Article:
I did not want to focus what is now called ‘distant’ leadership of a few very senior executives, but on the behaviour of ‘nearby’ day-to-day leadership of managers and supervisors at various levels of organisations, since this is what affects the everyday performance of individuals and teams, and, most importantly, also their motivation and wellbeing, the latter of which are critical to sustaining high levels of effectiveness, and reducing stress and ill health. In other words I wanted to know.

 

What were the behaviours of a boss that have a powerful impact on individuals’ levels of engagement.

My colleagues and I began what was to become a 3-year investigation of leadership, based on a deliberately inclusive sample of employees/staff (by gender, ethnic background, level, age, occupational group, and sector), and one of the largest ever-undertaken.

In interviews, we asked individuals to describe what behaviours of a boss made the most important difference to their levels of motivation, fulfilment, job satisfaction, effectiveness, reduced stress, etc., in other words, their engagement. A pilot questionnaire based on the 2,000+ behavioural examples was distributed across 600+ organisations and was used by over 2,500 individuals to rate their current boss. Analyses of the data produced a new model of leadership which we now describe as Engaging Leadership (EL).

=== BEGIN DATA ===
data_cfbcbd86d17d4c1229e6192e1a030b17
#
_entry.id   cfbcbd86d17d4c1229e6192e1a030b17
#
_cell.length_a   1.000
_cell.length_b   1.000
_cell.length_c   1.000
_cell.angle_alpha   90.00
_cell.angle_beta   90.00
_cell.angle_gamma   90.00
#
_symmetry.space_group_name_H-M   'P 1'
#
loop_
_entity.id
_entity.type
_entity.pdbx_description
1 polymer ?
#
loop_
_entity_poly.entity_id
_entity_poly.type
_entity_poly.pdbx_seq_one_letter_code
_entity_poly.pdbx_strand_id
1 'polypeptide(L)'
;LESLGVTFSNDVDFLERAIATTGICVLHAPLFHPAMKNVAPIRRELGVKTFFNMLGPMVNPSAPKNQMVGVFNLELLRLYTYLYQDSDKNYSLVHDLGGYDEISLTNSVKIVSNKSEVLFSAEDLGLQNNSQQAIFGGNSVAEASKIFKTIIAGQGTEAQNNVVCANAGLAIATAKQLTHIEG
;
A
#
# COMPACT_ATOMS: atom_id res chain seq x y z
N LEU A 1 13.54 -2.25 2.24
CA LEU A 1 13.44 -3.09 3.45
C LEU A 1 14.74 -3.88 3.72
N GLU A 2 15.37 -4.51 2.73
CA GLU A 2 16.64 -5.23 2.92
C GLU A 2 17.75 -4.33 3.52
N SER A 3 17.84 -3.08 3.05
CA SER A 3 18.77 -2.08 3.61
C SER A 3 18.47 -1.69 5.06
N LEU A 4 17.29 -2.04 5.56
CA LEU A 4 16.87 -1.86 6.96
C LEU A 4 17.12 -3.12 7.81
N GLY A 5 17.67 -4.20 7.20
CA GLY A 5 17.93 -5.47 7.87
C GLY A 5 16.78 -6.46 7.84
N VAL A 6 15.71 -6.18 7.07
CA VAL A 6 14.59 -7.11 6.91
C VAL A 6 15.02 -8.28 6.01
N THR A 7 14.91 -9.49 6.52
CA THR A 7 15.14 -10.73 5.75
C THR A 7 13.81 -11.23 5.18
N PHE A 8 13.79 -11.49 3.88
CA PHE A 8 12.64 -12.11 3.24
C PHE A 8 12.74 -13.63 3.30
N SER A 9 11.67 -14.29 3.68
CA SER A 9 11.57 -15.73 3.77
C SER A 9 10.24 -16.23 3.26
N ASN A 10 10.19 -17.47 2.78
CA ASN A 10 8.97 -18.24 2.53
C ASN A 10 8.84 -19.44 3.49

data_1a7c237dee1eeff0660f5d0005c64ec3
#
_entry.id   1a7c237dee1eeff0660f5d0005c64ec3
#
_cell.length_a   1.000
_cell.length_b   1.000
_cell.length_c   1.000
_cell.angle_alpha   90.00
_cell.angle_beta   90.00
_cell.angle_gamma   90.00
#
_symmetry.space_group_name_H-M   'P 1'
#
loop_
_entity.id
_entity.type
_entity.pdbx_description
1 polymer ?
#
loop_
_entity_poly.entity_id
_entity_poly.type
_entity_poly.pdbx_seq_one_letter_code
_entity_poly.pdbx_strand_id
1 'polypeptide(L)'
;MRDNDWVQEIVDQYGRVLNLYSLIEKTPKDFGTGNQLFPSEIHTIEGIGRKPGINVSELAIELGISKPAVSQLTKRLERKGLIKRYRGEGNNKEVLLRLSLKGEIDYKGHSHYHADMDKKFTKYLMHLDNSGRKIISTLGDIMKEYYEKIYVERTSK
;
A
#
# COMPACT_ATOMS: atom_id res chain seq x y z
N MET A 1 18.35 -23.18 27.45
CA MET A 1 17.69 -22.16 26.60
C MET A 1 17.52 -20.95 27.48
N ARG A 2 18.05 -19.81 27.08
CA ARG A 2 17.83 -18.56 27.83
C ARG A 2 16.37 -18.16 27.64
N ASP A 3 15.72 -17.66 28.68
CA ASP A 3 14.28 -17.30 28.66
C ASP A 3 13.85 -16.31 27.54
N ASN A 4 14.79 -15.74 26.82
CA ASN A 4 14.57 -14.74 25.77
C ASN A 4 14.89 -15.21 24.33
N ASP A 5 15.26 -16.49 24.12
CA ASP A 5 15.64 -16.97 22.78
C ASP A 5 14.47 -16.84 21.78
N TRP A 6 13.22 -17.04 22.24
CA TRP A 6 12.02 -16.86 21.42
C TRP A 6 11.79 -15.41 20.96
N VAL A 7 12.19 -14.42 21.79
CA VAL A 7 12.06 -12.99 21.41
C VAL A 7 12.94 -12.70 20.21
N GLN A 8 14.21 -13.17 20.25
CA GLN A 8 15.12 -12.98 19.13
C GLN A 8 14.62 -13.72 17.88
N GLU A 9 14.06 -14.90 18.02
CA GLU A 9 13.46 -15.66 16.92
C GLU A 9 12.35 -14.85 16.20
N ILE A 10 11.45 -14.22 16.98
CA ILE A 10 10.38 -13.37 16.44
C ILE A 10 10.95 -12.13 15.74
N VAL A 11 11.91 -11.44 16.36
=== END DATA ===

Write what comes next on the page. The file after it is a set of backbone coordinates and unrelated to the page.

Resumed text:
EL resembles the notion of a ‘servant leader’, who behaves with honesty and openness, a selfless and genuine concern for their staff, and inspires a strong sense of working in ‘partnership’. S/he actively encourages constructive questioning of the status quo and offering suggestions for new and innovative solutions to challenges. They believe in the importance of ‘Building a shared vision’ with staff and relevant stakeholders so as to strengthen a sense of co-ownership, and the co-creation of strategies to achieve the vision. They also are quick to admit their own mistakes and help colleagues to exploit mistakes for learning opportunities. They are personable, accessible, and appreciative of the efforts of their people.